- By Dylan Friberg
- Published: September 24th, 2013
Heavy rain causes destruction, killing six and impacting members of the Liberty family
Northern Colorado has been hammered by heavy rains and catastrophic flooding since Sept. 9, causing six deaths and leaving thousands of homes destroyed.
Although Colorado is half a country away from Liberty University’s campus, Liberty Online adjunct faculty Jessica Cromley and Trisha Anderson are both in the midst of the disaster.
According to Cromley, her family’s home is a mere eighth of a mile away from a river, so when the National Weather Service (NWS) issued warnings about “biblical rainfall,” things got tense. Thursday, Sept. 12 marked the day when things started to become worrisome.
“Our family has owned this home for 30 years, and there was only one other time that the NWS indicated a surge over flood stage was anticipated,” Cromley said.“ We went to bed not knowing what to expect the next morning.”
The phone rang at 12:45 a.m. with a pre-evacuation alert, Cromley said.
“For the next six hours we tried to sleep and just waited for the next phone call.”
The Cromleys live near Fort Collins in Larimer County. According to Cromley, they were never forced to evacuate, but the water from the river came within 200 yards of their house.
“At one point, my mom put a stick in the ground to measure the rise for one hour. When we went back to check, the water level had risen three inches,” Cromley said. “God spared us from any property damage, and we did not have to evacuate. Compared to so many others, we are extremely fortunate and richly blessed.”
The church that the Cromleys attend, Timberline Church, was used as a Red Cross evacuation center to assist displaced people, according to Cromley. Many families were separated. People brought anything they could carry with them, including dogs, cats and even parrots, according to Cromley.
“It was heartbreaking to realize that the backpacks they carried might be all they had left,” Cromley said.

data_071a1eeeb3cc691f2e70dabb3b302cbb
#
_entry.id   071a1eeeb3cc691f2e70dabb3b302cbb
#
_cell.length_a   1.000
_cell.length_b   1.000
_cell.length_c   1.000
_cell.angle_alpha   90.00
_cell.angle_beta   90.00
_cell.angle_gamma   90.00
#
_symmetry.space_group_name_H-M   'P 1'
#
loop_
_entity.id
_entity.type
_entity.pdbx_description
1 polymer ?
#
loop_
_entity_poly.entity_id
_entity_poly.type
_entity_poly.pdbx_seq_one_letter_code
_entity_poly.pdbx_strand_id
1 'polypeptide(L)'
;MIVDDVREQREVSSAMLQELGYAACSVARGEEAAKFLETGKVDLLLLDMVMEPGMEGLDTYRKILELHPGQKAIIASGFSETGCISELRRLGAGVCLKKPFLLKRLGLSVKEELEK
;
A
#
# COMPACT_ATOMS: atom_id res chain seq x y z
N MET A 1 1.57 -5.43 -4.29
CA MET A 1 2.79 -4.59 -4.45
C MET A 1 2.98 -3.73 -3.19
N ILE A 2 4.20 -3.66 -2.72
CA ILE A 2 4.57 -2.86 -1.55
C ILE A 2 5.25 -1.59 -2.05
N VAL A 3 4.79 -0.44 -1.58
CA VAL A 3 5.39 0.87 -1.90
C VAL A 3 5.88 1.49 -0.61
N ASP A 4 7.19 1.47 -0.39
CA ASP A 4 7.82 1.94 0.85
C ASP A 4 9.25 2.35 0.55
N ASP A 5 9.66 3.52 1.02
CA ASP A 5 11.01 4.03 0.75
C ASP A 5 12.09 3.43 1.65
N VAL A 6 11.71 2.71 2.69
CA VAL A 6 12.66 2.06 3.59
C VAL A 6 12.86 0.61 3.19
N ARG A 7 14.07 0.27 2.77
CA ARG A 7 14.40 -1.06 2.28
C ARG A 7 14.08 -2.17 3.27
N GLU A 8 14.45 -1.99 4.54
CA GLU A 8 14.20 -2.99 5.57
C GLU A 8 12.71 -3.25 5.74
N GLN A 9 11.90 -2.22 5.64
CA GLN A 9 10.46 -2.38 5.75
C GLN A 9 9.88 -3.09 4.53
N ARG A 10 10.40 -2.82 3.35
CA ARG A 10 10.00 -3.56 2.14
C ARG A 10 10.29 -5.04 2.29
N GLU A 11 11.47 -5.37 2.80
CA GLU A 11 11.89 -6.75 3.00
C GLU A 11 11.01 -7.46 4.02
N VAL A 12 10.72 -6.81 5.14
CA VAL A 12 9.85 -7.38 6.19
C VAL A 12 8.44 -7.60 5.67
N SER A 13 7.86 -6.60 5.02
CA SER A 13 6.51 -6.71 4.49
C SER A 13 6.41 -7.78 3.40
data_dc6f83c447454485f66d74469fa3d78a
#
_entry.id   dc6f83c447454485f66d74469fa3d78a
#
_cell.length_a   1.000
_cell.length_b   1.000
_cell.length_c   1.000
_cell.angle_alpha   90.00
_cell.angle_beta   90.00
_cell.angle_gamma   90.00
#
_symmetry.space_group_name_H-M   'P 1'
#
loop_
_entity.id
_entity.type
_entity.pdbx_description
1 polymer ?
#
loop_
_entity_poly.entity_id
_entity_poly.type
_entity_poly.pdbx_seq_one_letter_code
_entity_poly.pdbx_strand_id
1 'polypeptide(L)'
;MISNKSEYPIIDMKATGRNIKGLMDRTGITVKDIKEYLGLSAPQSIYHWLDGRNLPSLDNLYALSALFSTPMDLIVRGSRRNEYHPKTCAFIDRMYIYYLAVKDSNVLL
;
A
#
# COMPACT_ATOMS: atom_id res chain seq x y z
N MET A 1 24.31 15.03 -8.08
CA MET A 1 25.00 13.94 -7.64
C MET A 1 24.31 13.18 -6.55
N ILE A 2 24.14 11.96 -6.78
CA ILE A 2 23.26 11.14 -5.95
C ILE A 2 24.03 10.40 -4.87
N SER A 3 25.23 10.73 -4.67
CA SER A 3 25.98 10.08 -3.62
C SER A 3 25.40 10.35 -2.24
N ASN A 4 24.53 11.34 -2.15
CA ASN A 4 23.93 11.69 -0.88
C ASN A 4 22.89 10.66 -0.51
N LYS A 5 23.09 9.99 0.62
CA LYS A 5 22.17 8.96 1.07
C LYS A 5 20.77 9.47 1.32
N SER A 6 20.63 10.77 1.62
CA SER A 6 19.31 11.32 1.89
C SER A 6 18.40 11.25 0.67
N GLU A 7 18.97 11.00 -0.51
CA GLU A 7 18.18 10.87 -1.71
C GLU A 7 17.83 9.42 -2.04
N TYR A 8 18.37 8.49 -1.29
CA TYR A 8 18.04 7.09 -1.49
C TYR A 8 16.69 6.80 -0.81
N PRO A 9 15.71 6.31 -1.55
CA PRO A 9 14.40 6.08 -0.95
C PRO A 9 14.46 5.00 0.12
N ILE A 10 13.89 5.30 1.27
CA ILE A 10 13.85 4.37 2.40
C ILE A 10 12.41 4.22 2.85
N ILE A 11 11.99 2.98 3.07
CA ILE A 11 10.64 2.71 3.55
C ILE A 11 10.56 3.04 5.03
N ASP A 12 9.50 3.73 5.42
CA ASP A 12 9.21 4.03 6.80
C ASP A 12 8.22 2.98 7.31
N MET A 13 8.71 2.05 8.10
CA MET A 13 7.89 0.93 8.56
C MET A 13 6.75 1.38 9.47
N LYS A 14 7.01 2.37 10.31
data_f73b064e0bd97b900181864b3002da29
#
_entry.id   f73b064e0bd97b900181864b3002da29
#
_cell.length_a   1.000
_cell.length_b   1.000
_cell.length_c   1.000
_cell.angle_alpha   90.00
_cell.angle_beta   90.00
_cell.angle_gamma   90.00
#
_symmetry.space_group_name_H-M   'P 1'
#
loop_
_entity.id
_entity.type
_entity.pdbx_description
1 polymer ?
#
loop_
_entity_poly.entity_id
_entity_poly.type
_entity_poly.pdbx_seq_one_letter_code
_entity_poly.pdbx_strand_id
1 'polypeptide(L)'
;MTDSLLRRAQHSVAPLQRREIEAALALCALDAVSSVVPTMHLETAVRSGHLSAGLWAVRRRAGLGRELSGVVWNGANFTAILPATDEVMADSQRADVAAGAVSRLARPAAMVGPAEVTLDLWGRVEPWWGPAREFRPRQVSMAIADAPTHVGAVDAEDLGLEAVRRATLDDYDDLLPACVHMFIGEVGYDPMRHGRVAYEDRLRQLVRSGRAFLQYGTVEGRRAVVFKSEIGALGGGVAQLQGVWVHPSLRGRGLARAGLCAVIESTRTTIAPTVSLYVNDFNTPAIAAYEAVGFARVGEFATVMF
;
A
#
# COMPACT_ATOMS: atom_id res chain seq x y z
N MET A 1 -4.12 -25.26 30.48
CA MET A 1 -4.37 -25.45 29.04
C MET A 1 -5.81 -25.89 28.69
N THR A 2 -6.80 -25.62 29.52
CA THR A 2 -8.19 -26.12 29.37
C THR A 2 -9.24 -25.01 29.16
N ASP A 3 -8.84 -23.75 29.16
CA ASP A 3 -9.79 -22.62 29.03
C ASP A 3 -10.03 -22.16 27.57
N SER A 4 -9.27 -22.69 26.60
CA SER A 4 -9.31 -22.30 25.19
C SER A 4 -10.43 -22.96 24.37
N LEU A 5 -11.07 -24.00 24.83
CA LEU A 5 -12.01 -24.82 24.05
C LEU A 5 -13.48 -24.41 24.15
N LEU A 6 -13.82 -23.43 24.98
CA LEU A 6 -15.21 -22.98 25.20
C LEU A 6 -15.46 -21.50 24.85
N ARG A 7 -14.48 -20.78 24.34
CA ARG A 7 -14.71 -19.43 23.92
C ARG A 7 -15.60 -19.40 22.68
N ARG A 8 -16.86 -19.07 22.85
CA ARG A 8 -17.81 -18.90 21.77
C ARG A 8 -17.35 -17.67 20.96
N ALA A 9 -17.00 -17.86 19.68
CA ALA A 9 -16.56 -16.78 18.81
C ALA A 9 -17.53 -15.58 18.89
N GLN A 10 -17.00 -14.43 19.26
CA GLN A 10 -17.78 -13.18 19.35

Yet in the wake of so much destruction and loss, Cromley said that the people of Colorado have banded together to become stronger than ever. Good will and compassion abound in the citizens of the affected areas.
“There is a sense of hope which can temper the loss and despair that so many are facing,” Cromley said.
Fellow adjunct faculty member Anderson relayed stories of how Colorado has united in the face of this disaster.
According to Anderson, when a University of Colorado Saturday football game Sept. 14 was cancelled due to flooded roads, the football team took all the food meant for concessions that day and served it to evacuees. Anderson’s church is also a Red Cross evacuee center and has had a huge amount of support from the community.
“There have been about 600 people come through there to get a hot meal, spend a night, reconnect with family,” Anderson said. “The amount of volunteers and service being offered is amazing.”
Roads around Anderson’s home are re-opening, and she said she was not forced to evacuate.
Although many like Cromley and Anderson did not sustain any property damage, the early state emergency office gave estimates saying that 18,000 houses had been damaged and 1,500 had been destroyed in the affected areas.
The local Virginian organization Gleaning For The World (GFTW), based out of Concord, has organized a relief effort to send non-perishable foods, baby supplies, cleaning supplies and personal care items to affected areas in Colorado.
GFTW has already sent one shipment of 4,200 blankets to Colorado, and will continue to send more supplies as they become available, according to GFTW Communications Director Andrew Young.
Young said if people are looking for ways to help, they can donate money, products, or come volunteer at a warehouse or collection site.
For more information on how to help with the disaster relief, visit gftw.org.
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